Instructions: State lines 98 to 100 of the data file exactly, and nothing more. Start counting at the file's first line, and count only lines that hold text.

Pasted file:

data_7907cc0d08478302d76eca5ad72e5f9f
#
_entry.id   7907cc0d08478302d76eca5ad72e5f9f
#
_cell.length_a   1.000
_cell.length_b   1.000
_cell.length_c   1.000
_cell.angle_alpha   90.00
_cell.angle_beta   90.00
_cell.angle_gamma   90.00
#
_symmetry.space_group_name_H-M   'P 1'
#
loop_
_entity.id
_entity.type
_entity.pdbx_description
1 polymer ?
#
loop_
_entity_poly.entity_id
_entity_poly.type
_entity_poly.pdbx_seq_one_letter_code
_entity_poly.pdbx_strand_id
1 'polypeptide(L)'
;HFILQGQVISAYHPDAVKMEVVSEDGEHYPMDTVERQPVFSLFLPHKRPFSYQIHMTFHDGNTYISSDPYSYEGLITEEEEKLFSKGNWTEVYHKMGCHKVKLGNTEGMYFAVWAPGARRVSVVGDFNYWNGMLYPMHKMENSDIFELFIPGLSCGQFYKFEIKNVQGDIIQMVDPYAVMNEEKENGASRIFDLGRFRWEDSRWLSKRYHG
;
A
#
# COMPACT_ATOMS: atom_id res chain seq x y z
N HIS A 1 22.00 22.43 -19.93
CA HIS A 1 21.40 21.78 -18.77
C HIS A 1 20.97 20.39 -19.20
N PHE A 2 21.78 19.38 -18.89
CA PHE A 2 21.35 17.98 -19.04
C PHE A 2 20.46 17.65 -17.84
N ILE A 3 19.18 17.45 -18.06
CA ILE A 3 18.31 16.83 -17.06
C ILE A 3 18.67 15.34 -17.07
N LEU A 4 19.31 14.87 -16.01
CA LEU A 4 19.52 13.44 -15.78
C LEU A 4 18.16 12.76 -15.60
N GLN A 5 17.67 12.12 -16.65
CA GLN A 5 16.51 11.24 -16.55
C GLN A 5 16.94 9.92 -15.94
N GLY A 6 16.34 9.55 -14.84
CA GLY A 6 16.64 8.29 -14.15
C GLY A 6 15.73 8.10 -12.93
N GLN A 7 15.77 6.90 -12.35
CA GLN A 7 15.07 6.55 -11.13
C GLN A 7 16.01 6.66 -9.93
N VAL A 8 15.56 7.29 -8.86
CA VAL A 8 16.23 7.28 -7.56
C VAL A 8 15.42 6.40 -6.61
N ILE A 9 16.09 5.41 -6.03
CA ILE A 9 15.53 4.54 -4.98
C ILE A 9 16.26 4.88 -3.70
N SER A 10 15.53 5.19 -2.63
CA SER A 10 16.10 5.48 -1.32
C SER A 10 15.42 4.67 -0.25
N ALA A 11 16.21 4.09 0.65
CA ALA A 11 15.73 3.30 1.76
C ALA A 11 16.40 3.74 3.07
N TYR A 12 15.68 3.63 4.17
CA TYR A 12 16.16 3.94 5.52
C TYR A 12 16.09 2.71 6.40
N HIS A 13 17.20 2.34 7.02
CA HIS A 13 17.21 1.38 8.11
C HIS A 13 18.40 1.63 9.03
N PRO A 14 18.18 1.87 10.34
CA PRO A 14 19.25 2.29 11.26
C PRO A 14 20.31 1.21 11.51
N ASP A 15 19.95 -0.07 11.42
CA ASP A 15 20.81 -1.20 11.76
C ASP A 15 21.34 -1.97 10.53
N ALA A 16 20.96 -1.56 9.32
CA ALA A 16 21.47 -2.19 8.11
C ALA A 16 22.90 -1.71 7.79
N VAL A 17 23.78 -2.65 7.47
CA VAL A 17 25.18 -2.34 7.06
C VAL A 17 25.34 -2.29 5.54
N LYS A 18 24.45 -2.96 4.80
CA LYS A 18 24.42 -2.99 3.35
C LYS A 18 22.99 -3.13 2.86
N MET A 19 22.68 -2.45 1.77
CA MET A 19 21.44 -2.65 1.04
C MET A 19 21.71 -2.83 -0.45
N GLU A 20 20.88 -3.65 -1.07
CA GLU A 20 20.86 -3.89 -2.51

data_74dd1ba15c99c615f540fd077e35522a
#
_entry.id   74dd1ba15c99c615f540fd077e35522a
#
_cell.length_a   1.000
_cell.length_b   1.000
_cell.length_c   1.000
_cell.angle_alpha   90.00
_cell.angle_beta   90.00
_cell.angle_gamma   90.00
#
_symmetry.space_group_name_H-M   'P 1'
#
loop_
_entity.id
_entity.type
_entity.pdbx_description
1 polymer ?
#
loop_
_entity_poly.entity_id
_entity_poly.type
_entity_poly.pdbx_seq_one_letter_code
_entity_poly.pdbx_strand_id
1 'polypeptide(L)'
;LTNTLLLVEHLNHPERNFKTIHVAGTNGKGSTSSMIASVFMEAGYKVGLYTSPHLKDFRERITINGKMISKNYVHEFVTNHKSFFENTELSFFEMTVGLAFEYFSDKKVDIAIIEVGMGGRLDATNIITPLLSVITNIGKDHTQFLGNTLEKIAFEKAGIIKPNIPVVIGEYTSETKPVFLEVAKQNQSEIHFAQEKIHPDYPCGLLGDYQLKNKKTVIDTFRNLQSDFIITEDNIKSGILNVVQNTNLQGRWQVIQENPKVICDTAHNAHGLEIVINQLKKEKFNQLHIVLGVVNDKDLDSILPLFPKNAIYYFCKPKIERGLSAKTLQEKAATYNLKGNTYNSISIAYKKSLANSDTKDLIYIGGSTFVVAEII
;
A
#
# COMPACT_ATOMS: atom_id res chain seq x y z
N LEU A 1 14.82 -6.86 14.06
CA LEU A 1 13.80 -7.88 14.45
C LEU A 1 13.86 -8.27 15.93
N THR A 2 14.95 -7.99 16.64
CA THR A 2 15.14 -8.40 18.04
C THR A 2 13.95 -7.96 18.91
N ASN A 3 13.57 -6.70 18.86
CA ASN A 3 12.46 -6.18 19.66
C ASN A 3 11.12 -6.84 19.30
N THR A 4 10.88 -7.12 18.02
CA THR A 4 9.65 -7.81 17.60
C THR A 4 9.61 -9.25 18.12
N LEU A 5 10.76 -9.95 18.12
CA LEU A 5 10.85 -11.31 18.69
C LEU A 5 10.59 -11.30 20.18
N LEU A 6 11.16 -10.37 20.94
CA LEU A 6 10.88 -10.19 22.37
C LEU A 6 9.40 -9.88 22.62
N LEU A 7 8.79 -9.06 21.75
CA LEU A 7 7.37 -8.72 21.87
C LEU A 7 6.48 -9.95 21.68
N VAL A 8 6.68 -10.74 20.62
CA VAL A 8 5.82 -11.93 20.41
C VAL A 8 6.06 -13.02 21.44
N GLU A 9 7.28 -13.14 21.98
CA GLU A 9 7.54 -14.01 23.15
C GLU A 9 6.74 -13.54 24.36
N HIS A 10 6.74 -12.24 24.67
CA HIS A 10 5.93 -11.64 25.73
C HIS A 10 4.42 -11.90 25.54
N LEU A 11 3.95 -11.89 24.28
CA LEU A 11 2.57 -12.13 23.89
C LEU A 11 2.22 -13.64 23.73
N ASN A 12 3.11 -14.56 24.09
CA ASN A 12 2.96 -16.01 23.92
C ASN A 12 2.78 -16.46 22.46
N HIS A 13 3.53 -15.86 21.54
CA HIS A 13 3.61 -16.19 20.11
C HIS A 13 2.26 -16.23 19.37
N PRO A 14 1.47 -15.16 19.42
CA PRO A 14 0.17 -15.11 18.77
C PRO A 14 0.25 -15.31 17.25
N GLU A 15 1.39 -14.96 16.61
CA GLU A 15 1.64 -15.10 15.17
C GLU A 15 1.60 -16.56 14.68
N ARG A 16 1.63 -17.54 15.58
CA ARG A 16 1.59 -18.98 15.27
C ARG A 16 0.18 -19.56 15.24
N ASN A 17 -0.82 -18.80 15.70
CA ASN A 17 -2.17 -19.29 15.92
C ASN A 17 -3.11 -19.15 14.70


_cell.angle_beta   90.00
_cell.angle_gamma   90.00
#